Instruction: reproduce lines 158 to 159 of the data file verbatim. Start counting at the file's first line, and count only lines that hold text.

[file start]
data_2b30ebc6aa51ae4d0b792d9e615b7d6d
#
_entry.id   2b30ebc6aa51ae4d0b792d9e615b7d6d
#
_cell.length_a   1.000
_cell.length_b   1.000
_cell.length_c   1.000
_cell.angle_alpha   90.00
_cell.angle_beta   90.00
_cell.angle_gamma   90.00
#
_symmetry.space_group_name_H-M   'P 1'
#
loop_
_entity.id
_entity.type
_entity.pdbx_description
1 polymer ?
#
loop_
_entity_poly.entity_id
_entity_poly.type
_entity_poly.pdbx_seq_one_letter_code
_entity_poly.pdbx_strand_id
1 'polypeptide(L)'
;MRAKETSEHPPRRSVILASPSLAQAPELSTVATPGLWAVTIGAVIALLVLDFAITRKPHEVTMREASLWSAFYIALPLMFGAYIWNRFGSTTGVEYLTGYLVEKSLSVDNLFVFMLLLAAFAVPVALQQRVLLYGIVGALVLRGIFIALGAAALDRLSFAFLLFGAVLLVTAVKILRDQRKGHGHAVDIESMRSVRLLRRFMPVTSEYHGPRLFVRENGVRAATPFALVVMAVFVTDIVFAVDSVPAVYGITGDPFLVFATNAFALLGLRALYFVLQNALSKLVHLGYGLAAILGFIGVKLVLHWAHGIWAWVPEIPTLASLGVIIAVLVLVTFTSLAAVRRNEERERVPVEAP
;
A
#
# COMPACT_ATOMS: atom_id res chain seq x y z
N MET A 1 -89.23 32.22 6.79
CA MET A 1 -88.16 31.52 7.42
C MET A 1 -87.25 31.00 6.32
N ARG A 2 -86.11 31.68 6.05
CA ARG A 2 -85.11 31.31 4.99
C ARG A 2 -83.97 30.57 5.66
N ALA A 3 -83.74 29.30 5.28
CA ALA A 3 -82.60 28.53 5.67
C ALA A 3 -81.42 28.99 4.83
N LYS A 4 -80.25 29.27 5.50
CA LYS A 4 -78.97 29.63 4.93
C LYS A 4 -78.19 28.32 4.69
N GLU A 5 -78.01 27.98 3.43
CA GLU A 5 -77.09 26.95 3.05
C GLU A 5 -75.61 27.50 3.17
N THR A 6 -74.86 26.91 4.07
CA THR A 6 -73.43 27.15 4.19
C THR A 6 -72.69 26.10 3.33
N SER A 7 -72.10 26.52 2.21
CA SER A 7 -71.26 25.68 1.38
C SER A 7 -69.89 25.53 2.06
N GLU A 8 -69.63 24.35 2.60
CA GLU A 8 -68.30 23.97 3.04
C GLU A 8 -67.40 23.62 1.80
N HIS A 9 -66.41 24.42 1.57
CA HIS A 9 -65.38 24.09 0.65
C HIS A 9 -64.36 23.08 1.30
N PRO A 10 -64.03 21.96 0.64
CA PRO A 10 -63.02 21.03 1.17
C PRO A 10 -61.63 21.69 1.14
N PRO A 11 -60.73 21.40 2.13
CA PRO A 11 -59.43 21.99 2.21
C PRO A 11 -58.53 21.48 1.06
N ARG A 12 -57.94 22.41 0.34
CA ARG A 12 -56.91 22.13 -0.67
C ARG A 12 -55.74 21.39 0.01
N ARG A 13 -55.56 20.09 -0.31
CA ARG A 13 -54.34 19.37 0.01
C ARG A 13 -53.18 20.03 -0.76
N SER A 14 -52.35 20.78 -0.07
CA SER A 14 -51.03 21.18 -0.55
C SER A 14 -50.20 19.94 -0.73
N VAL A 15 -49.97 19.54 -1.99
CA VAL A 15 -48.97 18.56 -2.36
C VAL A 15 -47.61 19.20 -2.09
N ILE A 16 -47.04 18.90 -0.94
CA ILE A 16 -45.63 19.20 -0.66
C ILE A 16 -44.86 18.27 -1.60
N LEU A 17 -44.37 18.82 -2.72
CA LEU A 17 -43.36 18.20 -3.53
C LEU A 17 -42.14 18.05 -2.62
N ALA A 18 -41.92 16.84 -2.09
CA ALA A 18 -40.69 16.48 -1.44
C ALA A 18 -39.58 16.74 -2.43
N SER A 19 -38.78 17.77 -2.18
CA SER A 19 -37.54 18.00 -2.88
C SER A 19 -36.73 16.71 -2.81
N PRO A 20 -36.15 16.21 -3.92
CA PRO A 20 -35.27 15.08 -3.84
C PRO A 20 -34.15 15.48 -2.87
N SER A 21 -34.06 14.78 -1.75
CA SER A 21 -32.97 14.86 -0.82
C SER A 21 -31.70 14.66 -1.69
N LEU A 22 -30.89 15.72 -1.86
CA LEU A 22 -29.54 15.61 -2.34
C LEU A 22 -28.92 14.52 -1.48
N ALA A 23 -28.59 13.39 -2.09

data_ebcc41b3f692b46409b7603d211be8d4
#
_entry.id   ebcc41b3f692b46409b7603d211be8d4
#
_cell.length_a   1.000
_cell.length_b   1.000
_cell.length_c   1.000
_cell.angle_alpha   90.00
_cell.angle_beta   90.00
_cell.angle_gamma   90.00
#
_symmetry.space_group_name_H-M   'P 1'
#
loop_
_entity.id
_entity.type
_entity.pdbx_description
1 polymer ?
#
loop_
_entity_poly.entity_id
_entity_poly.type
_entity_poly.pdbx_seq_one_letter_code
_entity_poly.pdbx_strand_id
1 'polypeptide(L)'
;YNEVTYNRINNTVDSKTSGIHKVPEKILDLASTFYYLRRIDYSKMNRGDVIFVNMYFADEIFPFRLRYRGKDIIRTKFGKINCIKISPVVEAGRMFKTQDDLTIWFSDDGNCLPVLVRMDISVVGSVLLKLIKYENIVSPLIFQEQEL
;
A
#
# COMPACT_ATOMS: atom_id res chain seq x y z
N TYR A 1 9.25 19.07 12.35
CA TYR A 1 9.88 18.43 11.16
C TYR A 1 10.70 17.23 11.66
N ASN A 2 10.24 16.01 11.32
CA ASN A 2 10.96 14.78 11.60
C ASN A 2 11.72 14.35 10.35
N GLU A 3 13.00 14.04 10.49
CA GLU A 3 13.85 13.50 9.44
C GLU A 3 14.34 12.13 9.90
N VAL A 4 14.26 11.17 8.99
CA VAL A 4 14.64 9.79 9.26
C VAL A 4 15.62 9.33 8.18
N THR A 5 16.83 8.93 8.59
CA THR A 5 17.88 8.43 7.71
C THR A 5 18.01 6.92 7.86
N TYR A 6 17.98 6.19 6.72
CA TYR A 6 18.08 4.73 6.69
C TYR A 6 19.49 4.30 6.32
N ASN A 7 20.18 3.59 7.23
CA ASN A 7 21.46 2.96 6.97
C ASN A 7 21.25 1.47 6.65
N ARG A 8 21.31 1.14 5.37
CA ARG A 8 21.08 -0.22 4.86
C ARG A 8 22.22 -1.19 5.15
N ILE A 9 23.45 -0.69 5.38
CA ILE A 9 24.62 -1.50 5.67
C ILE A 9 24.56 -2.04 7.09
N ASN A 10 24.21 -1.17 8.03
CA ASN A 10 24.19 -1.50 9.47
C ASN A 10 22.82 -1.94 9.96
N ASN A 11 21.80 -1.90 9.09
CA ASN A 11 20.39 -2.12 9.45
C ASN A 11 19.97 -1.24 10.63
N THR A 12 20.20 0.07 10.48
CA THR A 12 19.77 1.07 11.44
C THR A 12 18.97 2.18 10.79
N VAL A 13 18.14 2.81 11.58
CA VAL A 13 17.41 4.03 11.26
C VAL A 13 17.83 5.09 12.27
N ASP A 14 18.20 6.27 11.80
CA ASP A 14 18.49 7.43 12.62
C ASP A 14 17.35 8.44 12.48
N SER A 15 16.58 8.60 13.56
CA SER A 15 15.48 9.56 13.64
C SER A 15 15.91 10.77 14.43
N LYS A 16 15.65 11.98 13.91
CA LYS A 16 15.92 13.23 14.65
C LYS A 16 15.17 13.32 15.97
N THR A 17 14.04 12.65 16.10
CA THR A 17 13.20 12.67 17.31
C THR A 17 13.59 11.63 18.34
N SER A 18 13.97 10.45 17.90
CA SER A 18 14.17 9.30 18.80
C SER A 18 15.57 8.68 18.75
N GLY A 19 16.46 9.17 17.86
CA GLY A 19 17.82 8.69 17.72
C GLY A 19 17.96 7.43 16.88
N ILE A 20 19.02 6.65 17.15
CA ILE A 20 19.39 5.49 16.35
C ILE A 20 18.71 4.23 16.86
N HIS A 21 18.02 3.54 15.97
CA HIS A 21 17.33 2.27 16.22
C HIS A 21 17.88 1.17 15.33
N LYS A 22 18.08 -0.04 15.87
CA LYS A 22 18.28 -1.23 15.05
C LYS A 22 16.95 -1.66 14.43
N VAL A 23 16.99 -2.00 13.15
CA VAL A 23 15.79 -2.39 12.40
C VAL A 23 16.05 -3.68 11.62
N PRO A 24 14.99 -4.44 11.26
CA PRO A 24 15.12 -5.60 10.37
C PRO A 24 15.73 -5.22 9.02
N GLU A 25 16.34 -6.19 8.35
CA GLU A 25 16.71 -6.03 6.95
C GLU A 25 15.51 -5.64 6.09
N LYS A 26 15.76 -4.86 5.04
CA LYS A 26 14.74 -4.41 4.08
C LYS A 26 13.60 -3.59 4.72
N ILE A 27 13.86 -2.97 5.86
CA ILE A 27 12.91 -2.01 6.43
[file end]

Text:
N ASN A 11 21.80 -1.90 9.09
CA ASN A 11 20.39 -2.12 9.45